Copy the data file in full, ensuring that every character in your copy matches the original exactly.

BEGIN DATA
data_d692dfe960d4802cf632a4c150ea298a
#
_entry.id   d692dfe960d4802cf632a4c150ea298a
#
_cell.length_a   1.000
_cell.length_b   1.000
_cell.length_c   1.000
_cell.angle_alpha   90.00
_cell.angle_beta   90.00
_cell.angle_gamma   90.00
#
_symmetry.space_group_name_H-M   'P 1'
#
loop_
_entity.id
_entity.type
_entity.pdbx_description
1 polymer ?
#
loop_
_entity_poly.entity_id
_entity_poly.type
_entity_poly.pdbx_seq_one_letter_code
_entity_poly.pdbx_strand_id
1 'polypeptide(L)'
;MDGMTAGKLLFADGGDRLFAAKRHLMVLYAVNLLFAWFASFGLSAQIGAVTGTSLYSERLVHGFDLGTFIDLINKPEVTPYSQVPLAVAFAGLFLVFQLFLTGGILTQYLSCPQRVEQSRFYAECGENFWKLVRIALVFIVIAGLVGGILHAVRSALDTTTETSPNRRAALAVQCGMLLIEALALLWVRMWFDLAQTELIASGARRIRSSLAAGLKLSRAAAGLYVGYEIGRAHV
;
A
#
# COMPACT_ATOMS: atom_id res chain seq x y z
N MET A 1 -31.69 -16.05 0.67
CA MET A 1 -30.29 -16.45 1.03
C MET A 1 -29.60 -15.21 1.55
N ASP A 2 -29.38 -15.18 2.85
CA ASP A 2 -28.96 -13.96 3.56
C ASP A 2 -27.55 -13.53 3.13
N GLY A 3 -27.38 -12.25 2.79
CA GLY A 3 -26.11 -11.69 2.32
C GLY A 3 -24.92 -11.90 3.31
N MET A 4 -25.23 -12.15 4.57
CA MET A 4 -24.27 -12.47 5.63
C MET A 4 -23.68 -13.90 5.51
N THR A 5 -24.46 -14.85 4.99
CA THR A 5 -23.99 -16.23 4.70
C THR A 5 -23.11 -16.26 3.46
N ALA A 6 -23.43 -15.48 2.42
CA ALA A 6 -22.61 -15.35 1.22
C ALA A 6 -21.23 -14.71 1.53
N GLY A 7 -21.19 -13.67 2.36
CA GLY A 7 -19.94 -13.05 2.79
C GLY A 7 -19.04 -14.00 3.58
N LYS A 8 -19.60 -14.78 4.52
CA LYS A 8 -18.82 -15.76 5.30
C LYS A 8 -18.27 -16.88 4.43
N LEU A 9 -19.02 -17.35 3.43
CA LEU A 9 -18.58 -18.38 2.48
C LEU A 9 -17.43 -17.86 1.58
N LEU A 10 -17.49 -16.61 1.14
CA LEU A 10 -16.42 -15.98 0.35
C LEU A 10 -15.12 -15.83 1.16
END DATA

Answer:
data_d692dfe960d4802cf632a4c150ea298a
#
_entry.id   d692dfe960d4802cf632a4c150ea298a
#
_cell.length_a   1.000
_cell.length_b   1.000
_cell.length_c   1.000
_cell.angle_alpha   90.00
_cell.angle_beta   90.00
_cell.angle_gamma   90.00
#
_symmetry.space_group_name_H-M   'P 1'
#
loop_
_entity.id
_entity.type
_entity.pdbx_description
1 polymer ?
#
loop_
_entity_poly.entity_id
_entity_poly.type
_entity_poly.pdbx_seq_one_letter_code
_entity_poly.pdbx_strand_id
1 'polypeptide(L)'
;MDGMTAGKLLFADGGDRLFAAKRHLMVLYAVNLLFAWFASFGLSAQIGAVTGTSLYSERLVHGFDLGTFIDLINKPEVTPYSQVPLAVAFAGLFLVFQLFLTGGILTQYLSCPQRVEQSRFYAECGENFWKLVRIALVFIVIAGLVGGILHAVRSALDTTTETSPNRRAALAVQCGMLLIEALALLWVRMWFDLAQTELIASGARRIRSSLAAGLKLSRAAAGLYVGYEIGRAHV
;
A
#
# COMPACT_ATOMS: atom_id res chain seq x y z
N MET A 1 -31.69 -16.05 0.67
CA MET A 1 -30.29 -16.45 1.03
C MET A 1 -29.60 -15.21 1.55
N ASP A 2 -29.38 -15.18 2.85
CA ASP A 2 -28.96 -13.96 3.56
C ASP A 2 -27.55 -13.53 3.13
N GLY A 3 -27.38 -12.25 2.79
CA GLY A 3 -26.11 -11.69 2.32
C GLY A 3 -24.92 -11.90 3.31
N MET A 4 -25.23 -12.15 4.57
CA MET A 4 -24.27 -12.47 5.63
C MET A 4 -23.68 -13.90 5.51
N THR A 5 -24.46 -14.85 4.99
CA THR A 5 -23.99 -16.23 4.70
C THR A 5 -23.11 -16.26 3.46
N ALA A 6 -23.43 -15.48 2.42
CA ALA A 6 -22.61 -15.35 1.22
C ALA A 6 -21.23 -14.71 1.53
N GLY A 7 -21.19 -13.67 2.36
CA GLY A 7 -19.94 -13.05 2.79
C GLY A 7 -19.04 -14.00 3.58
N LYS A 8 -19.60 -14.78 4.52
CA LYS A 8 -18.82 -15.76 5.30
C LYS A 8 -18.27 -16.88 4.43
N LEU A 9 -19.02 -17.35 3.43
CA LEU A 9 -18.58 -18.38 2.48
C LEU A 9 -17.43 -17.86 1.58
N LEU A 10 -17.49 -16.61 1.14
CA LEU A 10 -16.42 -15.98 0.35
C LEU A 10 -15.12 -15.83 1.16